* The Treasury Department and Internal Revenue Service has announced that the federal income tax filing due date for individuals for the 2020 tax year will be automatically extended to May 17, 2021, without penalties and interest, regardless of the amount owed.
Per a recent press release from the IRS, even with the new federal deadline, consider filing as soon as possible. State filing and payment deadlines vary and are not always the same as the federal filing deadline. The IRS urges taxpayers to check with their state tax agencies for those details.
Thursday, March 18, 2021
On Thursday, March 11, 2021, the American Rescue Plan Act of 2021 (ARPA 2021) was signed into law. This is a $1.9 trillion emergency relief package that includes payments to individuals and funding for federal programs, vaccines and testing, state and local governments, and schools. It is intended to assist individuals and businesses during the ongoing coronavirus pandemic and accompanying economic crisis. Major relief provisions are summarized here, including some tax provisions.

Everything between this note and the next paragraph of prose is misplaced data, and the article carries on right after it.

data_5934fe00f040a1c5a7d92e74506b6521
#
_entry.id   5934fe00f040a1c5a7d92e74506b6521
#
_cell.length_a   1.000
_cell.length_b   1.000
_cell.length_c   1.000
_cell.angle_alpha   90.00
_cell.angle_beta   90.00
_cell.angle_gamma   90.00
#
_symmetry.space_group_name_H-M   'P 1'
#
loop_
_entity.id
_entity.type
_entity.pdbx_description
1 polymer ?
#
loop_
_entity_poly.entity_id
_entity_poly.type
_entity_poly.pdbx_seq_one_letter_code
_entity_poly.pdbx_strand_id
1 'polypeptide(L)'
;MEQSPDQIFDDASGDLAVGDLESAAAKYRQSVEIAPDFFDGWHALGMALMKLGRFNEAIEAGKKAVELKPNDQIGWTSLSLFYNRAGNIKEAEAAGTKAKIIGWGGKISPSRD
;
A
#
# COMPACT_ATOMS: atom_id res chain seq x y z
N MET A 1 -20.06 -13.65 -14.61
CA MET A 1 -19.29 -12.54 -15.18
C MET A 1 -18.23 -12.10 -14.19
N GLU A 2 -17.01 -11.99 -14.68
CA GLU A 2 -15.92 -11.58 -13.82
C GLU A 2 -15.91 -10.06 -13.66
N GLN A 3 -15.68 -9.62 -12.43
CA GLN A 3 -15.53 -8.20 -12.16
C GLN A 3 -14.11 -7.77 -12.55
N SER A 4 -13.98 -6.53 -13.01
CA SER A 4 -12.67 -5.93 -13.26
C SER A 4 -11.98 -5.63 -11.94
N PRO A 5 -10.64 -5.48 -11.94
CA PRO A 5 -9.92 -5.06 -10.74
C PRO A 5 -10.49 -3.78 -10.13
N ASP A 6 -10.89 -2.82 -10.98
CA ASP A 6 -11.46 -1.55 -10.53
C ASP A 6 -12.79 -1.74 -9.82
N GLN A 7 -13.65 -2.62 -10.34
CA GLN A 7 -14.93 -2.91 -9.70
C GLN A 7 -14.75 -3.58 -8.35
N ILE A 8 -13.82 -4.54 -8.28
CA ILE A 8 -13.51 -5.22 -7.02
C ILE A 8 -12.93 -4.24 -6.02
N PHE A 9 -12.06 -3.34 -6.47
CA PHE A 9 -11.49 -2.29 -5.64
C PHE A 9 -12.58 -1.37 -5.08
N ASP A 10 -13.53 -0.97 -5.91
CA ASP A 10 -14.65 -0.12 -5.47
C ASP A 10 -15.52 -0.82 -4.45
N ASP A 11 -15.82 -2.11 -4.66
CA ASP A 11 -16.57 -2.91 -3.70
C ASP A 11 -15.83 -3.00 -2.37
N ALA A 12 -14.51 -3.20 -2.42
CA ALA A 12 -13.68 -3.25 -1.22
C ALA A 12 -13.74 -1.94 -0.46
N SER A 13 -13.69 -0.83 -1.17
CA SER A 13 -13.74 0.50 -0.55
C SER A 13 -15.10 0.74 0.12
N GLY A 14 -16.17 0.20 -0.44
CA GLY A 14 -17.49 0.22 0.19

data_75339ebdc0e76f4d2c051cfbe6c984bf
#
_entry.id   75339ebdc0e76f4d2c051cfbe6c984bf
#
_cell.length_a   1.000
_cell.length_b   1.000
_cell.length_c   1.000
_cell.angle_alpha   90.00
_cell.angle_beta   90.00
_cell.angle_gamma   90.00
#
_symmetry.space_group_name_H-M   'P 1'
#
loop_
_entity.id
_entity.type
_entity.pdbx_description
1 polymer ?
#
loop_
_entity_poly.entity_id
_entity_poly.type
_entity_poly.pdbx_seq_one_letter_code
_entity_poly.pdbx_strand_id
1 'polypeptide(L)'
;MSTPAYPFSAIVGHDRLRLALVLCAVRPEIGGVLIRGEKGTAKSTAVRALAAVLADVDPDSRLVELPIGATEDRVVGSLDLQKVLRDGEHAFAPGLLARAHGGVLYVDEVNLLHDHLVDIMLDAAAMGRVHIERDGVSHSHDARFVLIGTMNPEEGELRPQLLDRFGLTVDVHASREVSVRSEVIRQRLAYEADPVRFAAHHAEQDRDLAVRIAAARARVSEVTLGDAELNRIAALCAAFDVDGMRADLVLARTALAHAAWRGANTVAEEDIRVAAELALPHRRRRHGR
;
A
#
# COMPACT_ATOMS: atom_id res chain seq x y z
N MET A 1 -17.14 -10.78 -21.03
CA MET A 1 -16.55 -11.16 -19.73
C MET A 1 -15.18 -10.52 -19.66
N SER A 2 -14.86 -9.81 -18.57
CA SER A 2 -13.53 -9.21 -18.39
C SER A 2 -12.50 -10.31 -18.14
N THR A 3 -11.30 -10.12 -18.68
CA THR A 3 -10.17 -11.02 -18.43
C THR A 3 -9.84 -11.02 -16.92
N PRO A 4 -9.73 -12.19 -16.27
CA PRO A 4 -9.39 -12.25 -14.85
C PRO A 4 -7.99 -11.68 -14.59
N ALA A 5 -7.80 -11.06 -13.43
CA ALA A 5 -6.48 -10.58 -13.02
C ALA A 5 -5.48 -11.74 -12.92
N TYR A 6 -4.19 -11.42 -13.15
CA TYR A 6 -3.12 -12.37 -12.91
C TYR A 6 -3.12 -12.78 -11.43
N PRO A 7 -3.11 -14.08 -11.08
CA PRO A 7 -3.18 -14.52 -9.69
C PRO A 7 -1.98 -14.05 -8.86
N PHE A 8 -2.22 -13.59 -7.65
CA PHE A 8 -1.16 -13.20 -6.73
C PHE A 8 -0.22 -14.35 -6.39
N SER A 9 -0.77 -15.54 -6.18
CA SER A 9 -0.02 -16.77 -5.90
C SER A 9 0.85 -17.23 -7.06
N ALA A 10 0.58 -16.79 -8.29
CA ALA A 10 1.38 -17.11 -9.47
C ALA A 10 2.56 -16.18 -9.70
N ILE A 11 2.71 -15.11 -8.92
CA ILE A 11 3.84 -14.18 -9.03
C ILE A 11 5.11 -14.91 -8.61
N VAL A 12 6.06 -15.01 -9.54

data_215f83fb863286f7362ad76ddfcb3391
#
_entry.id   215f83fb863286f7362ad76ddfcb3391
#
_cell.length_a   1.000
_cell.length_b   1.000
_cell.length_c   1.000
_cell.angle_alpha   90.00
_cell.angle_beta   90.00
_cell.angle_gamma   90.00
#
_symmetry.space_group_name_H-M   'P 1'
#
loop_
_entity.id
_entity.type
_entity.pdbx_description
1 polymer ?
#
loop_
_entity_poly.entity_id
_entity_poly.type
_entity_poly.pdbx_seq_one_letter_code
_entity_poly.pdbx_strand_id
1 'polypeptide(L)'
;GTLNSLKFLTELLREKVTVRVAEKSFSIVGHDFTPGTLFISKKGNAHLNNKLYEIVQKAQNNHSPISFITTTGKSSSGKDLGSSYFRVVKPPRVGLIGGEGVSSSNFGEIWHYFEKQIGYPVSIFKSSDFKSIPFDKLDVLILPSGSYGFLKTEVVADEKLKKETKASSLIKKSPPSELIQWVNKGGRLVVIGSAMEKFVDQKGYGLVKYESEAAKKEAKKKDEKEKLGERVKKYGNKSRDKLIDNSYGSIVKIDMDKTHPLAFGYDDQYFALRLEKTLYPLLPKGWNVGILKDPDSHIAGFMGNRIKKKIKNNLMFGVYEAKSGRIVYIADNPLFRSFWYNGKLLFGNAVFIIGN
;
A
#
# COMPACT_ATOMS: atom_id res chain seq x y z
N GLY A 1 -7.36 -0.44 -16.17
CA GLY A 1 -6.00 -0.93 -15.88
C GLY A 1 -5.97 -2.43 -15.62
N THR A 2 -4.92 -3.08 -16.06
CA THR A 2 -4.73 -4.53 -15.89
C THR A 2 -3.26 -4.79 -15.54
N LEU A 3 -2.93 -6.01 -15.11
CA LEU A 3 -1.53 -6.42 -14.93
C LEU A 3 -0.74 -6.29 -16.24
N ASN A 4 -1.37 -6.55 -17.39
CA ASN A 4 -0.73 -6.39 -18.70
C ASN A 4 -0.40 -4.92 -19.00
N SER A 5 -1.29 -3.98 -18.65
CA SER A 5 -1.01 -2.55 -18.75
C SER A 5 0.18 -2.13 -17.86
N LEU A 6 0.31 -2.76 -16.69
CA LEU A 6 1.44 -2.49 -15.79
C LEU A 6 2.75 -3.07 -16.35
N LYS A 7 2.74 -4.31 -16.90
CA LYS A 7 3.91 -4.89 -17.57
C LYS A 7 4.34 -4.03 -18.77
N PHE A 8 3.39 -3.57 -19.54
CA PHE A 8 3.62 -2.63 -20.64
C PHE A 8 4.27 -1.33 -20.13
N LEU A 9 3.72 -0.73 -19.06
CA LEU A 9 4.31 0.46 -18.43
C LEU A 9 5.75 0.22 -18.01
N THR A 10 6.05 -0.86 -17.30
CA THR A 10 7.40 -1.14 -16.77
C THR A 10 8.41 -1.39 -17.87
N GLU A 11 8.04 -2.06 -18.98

Tuesday, March 2, 2021
There's no doubt about it — last year was tumultuous. The coronavirus pandemic, a contentious election, and widespread protests were just some of the events that impacted our nation in 2020. Fortunately, the arrival of new vaccines has brought hope for a brighter 2021. If you are looking forward to a fresh start this year, why not begin with your personal finances? Here are some tips to help you get started.
Tuesday, February 23, 2021
Two emergency relief bills passed in 2020 in response to the COVID-19 pandemic will make this an unusual tax season for many taxpayers. The Coronavirus Aid, Relief, and Economic Security (CARES) Act was passed in March, and a second relief package was attached to the Consolidated Appropriations Act, 2021, in December.
The federal government relied on the tax system to deliver financial lifelines to struggling households, boost consumer spending, and help speed the economic recovery.
The following provisions may affect many households when they file their personal tax returns for 2020. You might consult a tax professional who can further explain the relevant changes and recommend strategies to help reduce your tax liability for 2021.